Why Your Kids Should be Investing in Their Retirement

Written By Jeff Hindenach
Last updated December 11, 2020

Note: We receive a commission for purchases made through the links on this site. Our sponsors, however, do not influence our editorial content in any way.

April 6, 2016

Simple. Thrifty. Living.

While not all kids will be thrilled to learn about investment principles and their importance for retirement, teaching them early can pay off both financially and educationally. Thankfully, there are many ways for children to earn money, invest effectively and achieve better returns by investing for retirement early in life. Your kids may have their whole lives ahead of them, but a child who understands the ins and outs of investing now might go on to do big things with their growing wealth in the future.

It’s not necessary for a child to invest a fortune to see serious returns on their investment. In fact, investing only a small amount for retirement as a kid can result in huge returns later on. One of the most effective investment vehicles is an IRA.

Kids are actually permitted to open a Minor IRA retirement account as long as they are earning income, but in most states, you will still have to serve as the guardian of your child’s account until they turn 18. Not all investment firms offer IRAs for kids, but some allow you to open a custodial account for as little as $100.

It’s important to remember that a child can only contribute money they earn to an IRA account. Only money earned through babysitting, raking leaves, shoveling snow or other similar activities can actually be invested. Unfortunately, money from a kid’s birthday or allowance is not eligible. As a result, it’s important to ensure your child is keeping detailed records of their earnings as they invest in their account.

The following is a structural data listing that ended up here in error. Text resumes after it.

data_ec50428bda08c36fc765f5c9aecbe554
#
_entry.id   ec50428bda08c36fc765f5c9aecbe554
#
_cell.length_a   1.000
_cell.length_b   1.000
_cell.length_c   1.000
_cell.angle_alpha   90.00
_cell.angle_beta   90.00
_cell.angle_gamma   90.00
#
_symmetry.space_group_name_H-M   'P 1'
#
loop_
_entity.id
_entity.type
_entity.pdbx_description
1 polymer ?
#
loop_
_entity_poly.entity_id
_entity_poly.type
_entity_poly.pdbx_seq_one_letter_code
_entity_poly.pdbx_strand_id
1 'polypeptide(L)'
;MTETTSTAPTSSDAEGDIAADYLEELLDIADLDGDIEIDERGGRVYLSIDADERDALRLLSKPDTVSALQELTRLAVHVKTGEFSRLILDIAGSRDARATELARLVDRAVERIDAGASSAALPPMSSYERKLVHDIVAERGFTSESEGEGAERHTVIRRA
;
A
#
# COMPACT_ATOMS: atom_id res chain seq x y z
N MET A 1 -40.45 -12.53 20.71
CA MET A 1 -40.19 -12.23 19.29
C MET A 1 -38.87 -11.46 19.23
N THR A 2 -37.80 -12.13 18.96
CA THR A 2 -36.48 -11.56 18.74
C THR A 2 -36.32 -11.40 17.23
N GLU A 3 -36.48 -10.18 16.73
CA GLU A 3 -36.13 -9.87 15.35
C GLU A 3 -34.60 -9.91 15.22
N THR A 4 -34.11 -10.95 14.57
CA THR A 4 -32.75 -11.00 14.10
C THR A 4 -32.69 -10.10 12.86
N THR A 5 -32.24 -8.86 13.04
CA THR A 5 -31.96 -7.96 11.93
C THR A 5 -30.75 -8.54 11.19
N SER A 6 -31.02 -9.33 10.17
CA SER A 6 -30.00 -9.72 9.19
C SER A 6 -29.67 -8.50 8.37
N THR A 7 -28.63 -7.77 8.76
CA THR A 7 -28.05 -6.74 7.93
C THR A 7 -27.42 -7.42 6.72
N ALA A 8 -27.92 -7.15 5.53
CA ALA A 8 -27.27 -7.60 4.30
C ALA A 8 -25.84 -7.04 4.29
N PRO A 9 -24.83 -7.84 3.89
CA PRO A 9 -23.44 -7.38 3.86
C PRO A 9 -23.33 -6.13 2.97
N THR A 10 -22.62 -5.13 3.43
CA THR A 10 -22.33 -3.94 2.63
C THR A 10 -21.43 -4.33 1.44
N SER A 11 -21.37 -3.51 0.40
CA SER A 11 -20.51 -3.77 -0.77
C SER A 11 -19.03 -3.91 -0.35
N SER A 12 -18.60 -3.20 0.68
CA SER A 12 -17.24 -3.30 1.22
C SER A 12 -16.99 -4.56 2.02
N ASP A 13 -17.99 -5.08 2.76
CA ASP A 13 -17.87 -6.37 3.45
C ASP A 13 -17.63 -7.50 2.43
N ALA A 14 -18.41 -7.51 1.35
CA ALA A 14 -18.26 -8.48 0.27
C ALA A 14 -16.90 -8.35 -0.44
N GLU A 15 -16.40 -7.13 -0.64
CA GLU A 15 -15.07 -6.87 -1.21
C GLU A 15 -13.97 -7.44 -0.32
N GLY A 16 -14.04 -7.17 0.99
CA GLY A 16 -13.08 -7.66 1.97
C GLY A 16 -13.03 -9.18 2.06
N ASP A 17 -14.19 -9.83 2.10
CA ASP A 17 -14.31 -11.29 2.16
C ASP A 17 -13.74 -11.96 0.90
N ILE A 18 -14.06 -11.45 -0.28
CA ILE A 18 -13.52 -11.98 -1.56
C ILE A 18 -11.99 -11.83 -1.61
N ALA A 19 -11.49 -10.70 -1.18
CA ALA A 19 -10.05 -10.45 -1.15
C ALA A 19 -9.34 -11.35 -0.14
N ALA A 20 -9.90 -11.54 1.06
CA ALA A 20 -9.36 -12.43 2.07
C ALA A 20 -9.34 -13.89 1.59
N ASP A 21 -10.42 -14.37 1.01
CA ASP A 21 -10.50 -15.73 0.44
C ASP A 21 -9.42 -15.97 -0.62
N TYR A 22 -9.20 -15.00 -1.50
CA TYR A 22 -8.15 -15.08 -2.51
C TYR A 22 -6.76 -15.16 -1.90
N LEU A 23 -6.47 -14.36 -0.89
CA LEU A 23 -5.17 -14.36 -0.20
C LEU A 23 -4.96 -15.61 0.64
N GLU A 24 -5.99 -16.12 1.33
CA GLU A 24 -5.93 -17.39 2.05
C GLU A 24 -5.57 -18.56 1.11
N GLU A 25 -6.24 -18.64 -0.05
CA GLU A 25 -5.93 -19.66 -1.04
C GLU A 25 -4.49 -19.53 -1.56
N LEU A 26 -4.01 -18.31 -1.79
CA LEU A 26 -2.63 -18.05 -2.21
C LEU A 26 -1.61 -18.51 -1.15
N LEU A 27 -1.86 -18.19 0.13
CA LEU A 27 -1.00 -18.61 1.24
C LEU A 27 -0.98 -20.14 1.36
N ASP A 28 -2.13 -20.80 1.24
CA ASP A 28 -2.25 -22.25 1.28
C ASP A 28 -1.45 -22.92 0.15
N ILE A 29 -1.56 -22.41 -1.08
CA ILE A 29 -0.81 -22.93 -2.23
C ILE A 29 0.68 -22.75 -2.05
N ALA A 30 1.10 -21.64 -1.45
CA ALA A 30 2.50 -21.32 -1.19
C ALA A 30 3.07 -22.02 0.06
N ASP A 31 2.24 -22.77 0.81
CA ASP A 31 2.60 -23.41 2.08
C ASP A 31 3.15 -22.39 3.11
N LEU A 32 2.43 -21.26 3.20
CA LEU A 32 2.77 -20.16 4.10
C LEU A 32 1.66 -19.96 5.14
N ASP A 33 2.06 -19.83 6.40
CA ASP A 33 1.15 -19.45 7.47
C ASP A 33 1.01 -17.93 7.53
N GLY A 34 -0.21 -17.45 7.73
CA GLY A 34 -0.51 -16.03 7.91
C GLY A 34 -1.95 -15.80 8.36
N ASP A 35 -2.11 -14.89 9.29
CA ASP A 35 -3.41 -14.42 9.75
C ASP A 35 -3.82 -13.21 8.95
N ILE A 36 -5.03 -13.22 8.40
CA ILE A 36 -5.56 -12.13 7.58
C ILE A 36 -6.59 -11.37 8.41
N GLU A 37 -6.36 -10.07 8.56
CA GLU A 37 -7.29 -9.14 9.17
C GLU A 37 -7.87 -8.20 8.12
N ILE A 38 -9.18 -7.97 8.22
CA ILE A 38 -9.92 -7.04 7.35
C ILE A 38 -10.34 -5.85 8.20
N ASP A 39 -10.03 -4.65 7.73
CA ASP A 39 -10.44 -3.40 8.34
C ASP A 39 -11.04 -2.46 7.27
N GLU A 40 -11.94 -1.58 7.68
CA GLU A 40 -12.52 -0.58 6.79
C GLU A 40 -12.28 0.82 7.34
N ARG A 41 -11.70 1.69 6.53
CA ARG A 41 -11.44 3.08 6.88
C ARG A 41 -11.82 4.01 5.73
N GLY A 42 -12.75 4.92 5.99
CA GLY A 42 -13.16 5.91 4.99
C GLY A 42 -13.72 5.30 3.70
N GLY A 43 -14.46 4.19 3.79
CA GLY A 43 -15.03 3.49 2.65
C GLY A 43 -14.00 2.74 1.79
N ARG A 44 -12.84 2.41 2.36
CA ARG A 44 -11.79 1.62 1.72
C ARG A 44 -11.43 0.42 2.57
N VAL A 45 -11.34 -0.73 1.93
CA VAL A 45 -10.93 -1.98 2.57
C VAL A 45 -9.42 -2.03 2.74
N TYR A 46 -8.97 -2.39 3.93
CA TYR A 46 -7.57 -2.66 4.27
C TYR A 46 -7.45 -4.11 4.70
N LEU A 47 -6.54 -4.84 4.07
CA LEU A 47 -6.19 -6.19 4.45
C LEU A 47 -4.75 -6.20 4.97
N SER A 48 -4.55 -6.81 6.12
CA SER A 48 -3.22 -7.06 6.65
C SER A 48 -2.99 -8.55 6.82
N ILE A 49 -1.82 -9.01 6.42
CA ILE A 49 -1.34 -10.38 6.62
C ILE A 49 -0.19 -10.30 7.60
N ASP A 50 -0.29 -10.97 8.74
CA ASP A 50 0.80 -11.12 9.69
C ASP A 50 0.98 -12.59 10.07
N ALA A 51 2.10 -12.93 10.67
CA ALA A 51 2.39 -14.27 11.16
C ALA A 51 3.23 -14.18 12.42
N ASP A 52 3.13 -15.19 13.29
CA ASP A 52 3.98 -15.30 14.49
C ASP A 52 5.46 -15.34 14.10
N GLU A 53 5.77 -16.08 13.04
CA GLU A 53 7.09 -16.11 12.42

A kid that invests as little as $2,500 in an IRA at 12 years old could retire with approximately $90,000 at the age of 65, assuming a 7 percent average annual return. However, kids and teenagers can earn even more by contributing just a little bit annually. Let’s say they start with $5,000 at the age of 14 and contribute only $100 annually until the age of 65. Assuming a 7 percent annualized return, they would retire with a whopping $205,000.

It’s also important to explain to your child the importance of not waiting too long to invest in life. For example, a 30 year old investing $5,000 and contributing $100 a year will retire at 65 with only $50,000, assuming a 7 percent rate of return.

Ultimately, these figures serve as a lesson on how time and compounding interest can really lead to massive returns later in life. A child might not immediately appreciate the finer details of investing and retirement, but once you show them the money they could end up with, you might just spark a lifelong love of investing.

The traditional IRA and Roth IRA are both available for minors. The Roth IRA allows a child to pay taxes on money when they first put it into their account, and then withdraw their earnings when they retire without paying taxes. The traditional IRA is basically the other way around, and allows a contributor to avoid taxes with their initial contributions, but will mandate they pay a certain tax rate when they retire. The traditional IRA also provides an up-front tax deduction at tax time.

In a given year, if your dependent child earned more than $6,200, they may have to file their taxes. However, most children don’t earn that much. So, in most cases, a child can benefit more from a Roth IRA investment. If your kid is earning more than $6,200 a year, you might want to think about enrolling them in a traditional IRA for the tax deduction it provides for earned income.

While helping your kids save for retirement with an IRA and teaching them about taxes, savings and earning power might not automatically make them rich, it will give them a big head start in life. In the end, your child will appreciate the effort you put in toward giving them a brighter future.

About the Author

Jeff Hindenach

Jeff Hindenach is the co-founder of Simple. Thrifty. Living. He graduated from Bowling Green State University with a Bachelor's Degree in Journalism. He has a long history of financial journalism, with a background writing for newspapers such as the San Jose Mercury News and San Francisco Examiner, as well as writing on personal finance for The Huffington Post, New York Times, Business Insider, CNBC, Newsday and The Street. He believes in giving readers the tools they need to get out of debt.

  • No comments yet. Be the first to get the conversation started. Here's some food for thought:

    Do you have any thoughts?

Submit a Comment

Your email address will not be published. Required fields are marked *